275,000 Nonprofits Lose Tax Exempt Status

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					Well, it's official. We've known this day was coming since the Pension
Protection Act was passed into law in almost 5 years ago. On the
afternoon of June 8, 2011, the IRS released the initial list of
nonprofits that have automatically lost 501(c) tax exemption due to non-
filing of Form 990 for 3 consecutive years, 2007-2009. The numbers, while
expected, are still staggering:275,000 Nonprofits Are No Longer Tax
Exempt!Estimates are that as many as 2/3rds of this list may be
functionally dormant. Even if that's true, that leaves nearly 100,000
active charities and other nonprofits in a very critical situation.Let's
take a look at exactly what the ramifications are for an organization on
the list:501(c) status is revoked retroactively with an effective date of
May 15, 2010 (the due date of the 2009 Form 990).
Donations are no longer tax deductible to the donor effective the date of
the list publication...in this case, June 8, 2011. You'll notice that
while no grace is afforded the nonprofit, the unaware donor is catching a
A for-profit corporate tax return is likely due.
There may be serious (and expensive!) consequences at the state level
including, but not limited to, sales and property taxes, payroll and
unemployment taxes and workers' compensation, as well as thorny issues
with the state Department of Charitable Solicitations.This list only
scratches the surface of the problems facing these nonprofits. So, how
does such an organization go about restoring its 501(c) status? For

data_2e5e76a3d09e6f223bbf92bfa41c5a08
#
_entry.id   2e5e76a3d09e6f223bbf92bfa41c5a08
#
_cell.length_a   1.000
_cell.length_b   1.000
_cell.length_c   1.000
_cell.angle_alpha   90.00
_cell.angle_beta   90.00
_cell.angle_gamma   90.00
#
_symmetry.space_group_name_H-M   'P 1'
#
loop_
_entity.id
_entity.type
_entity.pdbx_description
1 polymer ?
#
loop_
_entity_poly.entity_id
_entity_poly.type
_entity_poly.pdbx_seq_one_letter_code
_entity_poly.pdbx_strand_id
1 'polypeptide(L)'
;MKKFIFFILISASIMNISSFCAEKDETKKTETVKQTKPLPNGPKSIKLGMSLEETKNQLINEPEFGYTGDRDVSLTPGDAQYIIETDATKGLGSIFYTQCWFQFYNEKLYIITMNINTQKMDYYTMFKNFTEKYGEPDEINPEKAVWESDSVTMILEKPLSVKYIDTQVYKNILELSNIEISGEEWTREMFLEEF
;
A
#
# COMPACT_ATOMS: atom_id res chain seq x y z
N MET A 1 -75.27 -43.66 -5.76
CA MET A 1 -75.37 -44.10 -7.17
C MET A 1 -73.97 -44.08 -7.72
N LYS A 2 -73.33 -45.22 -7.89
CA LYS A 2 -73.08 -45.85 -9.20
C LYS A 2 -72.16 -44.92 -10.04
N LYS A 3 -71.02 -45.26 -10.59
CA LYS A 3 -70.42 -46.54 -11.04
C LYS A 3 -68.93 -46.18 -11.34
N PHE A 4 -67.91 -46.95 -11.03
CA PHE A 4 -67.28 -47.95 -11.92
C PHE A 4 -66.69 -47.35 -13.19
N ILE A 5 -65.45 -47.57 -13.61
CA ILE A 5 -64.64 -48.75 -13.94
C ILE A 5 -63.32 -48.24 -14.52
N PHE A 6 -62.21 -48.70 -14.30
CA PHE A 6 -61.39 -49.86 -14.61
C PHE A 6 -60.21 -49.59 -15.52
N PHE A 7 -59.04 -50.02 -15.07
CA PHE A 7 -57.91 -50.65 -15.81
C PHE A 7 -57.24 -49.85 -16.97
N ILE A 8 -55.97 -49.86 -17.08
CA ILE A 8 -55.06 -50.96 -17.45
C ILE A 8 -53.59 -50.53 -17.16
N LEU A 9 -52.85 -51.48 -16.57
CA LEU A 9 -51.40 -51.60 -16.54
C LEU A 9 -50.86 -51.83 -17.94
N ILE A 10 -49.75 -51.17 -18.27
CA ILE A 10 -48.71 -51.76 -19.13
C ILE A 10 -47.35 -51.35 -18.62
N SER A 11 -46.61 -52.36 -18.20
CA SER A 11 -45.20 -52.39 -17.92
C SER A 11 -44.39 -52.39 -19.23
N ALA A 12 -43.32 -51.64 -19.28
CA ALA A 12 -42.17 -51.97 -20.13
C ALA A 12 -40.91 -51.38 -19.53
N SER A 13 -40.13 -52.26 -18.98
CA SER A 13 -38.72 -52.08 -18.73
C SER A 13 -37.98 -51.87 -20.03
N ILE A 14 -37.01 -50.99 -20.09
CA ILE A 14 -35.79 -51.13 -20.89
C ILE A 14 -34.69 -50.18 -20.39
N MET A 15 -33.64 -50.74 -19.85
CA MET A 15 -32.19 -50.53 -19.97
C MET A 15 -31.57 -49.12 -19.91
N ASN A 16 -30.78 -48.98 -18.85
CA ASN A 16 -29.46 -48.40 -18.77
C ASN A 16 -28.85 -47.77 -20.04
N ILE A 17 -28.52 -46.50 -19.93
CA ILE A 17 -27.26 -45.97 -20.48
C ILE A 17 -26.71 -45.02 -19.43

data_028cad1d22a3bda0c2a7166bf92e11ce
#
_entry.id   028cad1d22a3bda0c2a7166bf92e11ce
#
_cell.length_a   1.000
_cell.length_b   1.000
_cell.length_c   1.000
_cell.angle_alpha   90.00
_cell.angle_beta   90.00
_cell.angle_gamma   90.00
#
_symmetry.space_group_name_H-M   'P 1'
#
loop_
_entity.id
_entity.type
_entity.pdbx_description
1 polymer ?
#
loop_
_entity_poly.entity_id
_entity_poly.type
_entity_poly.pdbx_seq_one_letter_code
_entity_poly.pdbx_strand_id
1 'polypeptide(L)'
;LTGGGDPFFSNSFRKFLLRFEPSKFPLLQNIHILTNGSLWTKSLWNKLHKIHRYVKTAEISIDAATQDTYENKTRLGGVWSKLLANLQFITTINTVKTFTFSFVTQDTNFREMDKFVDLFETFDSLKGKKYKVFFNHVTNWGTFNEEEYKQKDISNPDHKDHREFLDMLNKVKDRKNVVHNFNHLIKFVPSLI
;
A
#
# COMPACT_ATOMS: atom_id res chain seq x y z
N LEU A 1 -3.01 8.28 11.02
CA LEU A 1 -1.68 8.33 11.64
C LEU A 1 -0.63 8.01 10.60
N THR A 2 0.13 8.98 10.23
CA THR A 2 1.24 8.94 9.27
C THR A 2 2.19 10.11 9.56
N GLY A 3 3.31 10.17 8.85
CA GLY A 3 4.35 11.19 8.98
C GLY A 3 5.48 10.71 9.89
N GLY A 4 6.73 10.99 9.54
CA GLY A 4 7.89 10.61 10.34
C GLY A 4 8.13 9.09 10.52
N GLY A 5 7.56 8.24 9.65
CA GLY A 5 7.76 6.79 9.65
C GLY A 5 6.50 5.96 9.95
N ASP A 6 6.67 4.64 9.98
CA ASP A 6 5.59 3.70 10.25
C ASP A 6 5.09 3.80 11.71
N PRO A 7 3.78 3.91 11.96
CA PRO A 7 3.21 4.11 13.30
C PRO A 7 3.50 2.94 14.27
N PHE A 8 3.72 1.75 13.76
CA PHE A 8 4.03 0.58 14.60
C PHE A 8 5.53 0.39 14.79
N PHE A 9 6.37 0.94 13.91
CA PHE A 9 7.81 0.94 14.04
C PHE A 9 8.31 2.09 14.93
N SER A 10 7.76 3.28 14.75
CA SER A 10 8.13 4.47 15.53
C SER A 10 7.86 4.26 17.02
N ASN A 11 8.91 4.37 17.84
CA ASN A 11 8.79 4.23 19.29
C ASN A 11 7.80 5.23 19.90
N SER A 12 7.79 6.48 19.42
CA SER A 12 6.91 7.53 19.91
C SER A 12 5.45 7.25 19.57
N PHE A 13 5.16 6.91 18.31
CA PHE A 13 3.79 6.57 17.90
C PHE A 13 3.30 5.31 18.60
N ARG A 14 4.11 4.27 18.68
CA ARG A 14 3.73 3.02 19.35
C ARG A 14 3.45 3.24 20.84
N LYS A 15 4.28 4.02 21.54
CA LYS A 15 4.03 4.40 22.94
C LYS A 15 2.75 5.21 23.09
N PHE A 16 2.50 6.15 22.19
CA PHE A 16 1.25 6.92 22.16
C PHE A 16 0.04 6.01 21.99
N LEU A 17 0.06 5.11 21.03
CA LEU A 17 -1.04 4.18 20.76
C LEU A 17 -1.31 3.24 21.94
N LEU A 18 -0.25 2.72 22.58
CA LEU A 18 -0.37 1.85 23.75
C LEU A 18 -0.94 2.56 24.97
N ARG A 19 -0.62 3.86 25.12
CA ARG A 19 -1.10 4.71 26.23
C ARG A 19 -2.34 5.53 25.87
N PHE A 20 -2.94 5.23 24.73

starters, it must file a new Form 1023 (or 1024) with the IRS, as well as
pay the filing fee. The process will be a lot like the first time the
nonprofit went through it, though I expect there will be additional
scrutiny placed on these "do-overs". I also expect enormous backlogs at
the IRS. Assuming the organization still qualifies (and some will not)
and the application is prepared by someone who knows what they are doing
(a shameless plug for us), the IRS will issue a new determination letter
effective the date of the new Form 1023's receipt at the IRS.A
retroactive effective date is possible, but very tricky. First off, a
letter requesting retroactivity back to the revocation date is required.
In addition, all of the Form 990s that were not filed must be prepared
and included with the Form 1023. Here's where it gets even messier...
even if the organization qualified to file the Form 990-N e-postcard for
any of the years in question, a Form 990-EZ or Form 990 must be prepared
instead. Why is retroactivity desirable? It seems easier to just forget
about the past 990s and just accept IRS determination from the date of
the application, right? Not so fast. While that may work for some, keep
in mind that the nonprofit will have a period exceeding one year where it
was operating as a for-profit organization. As such, it will likely be
required to file a for-profit corporate tax return, Form 1120. That's a
big mess. Also, getting renewed status retroactively will help eliminate
the many potential problems at the state level.We honestly did our best
to warn people about this. So did many others. Now that the list has been
published, it will be interesting to see the fallout. I expect it will be
epic.To see the list for yourself, visit

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